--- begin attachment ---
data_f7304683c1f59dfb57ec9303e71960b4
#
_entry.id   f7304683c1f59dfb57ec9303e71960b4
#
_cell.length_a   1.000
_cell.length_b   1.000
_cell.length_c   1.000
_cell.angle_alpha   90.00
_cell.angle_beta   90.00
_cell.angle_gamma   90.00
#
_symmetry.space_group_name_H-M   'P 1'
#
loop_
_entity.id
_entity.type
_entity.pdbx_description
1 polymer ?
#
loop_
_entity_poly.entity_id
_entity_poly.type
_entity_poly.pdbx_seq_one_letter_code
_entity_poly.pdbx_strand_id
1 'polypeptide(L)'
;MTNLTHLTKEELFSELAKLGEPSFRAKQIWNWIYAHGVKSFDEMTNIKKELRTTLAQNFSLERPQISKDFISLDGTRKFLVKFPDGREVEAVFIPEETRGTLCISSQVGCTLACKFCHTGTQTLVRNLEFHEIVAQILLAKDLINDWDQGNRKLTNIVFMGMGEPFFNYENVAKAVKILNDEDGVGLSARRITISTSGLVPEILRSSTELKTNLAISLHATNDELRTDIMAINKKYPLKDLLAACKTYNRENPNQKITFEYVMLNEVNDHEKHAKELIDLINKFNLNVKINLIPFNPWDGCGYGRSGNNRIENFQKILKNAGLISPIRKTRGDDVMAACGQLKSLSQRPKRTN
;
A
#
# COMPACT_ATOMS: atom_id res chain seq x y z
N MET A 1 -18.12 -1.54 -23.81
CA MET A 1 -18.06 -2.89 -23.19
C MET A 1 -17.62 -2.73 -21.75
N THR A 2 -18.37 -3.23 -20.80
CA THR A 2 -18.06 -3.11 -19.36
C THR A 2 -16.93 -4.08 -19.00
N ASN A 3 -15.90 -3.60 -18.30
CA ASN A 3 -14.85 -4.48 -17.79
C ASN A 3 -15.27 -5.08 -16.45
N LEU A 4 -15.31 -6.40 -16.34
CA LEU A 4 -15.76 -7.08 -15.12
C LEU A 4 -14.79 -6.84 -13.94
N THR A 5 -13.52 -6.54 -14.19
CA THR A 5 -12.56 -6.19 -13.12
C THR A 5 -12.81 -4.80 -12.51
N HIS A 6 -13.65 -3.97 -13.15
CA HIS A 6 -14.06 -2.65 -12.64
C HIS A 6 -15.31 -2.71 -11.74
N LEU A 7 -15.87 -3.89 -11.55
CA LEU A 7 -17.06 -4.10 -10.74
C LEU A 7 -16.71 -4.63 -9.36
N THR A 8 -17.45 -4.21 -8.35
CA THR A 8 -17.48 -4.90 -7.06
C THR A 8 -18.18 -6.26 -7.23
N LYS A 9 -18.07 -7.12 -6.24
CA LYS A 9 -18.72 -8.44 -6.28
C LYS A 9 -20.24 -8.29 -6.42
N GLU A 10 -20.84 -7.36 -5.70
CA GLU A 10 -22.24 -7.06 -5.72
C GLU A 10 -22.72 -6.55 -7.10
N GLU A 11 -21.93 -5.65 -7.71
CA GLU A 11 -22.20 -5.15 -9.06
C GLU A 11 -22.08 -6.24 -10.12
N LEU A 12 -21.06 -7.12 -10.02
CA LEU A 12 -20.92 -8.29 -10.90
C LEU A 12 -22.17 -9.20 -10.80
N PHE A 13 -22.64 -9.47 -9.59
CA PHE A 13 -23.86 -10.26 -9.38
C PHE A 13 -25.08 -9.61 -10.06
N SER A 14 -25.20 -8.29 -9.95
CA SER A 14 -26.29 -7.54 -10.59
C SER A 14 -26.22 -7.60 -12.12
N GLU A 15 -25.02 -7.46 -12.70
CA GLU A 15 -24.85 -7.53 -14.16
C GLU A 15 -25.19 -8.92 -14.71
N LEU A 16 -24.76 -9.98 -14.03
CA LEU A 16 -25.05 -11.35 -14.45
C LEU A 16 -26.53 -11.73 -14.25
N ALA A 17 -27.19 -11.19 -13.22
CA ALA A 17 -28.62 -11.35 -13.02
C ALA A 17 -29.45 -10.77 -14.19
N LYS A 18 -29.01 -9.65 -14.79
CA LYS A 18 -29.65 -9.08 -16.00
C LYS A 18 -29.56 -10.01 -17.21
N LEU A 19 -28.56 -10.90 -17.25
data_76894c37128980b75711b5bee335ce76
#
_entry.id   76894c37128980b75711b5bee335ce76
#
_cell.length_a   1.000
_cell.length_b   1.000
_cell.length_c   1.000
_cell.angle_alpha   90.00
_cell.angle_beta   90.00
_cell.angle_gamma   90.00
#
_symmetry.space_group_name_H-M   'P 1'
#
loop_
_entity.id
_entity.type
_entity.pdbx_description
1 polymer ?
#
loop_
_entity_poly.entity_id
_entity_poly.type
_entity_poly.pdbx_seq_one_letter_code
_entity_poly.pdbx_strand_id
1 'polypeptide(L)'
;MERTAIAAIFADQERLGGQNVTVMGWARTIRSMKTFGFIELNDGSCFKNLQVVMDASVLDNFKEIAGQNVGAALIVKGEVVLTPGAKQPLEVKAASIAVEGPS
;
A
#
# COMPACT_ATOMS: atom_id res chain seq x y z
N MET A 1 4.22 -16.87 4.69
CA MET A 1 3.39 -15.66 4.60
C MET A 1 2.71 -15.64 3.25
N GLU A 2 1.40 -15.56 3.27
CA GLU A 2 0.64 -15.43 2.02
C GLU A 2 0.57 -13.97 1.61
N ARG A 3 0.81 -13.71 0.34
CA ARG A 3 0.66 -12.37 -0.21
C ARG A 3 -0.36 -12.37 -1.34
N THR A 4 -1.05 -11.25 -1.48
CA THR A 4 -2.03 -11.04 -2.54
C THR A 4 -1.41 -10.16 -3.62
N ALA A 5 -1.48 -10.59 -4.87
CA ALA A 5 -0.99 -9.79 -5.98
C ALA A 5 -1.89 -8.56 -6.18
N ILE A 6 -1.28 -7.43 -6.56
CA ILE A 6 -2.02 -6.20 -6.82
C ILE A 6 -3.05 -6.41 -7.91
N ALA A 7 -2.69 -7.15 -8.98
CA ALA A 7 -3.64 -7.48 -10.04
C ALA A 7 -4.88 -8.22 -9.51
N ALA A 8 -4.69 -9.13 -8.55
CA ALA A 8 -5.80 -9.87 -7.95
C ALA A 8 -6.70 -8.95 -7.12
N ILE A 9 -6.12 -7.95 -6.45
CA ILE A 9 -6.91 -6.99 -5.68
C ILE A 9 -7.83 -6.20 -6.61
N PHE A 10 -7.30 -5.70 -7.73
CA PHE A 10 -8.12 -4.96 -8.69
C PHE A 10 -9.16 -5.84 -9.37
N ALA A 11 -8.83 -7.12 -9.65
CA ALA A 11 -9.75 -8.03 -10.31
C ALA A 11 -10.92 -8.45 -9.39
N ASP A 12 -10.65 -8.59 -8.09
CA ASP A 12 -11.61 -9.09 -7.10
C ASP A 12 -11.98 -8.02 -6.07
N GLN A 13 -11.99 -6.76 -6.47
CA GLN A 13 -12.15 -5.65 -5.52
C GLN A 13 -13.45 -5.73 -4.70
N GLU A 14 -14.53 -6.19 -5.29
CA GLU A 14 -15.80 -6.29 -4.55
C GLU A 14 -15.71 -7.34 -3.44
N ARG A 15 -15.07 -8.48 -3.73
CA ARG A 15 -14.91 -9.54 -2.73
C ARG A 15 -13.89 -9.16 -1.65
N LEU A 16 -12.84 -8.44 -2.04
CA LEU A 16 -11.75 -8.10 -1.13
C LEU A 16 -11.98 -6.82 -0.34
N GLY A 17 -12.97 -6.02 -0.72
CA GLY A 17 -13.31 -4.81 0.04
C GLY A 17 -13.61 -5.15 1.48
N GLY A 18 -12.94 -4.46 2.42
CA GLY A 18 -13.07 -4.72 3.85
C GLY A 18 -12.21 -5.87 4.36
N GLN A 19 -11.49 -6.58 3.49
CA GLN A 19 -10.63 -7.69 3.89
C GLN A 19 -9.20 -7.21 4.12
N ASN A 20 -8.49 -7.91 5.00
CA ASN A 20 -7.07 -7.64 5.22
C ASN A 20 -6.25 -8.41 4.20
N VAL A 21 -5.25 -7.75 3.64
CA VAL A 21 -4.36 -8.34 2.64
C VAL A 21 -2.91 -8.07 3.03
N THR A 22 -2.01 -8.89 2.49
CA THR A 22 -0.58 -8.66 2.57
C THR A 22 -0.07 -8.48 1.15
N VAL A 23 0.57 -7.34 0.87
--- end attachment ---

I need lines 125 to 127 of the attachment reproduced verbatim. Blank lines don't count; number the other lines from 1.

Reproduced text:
N THR A 4 -1.05 -11.25 -1.48
CA THR A 4 -2.03 -11.04 -2.54
C THR A 4 -1.41 -10.16 -3.62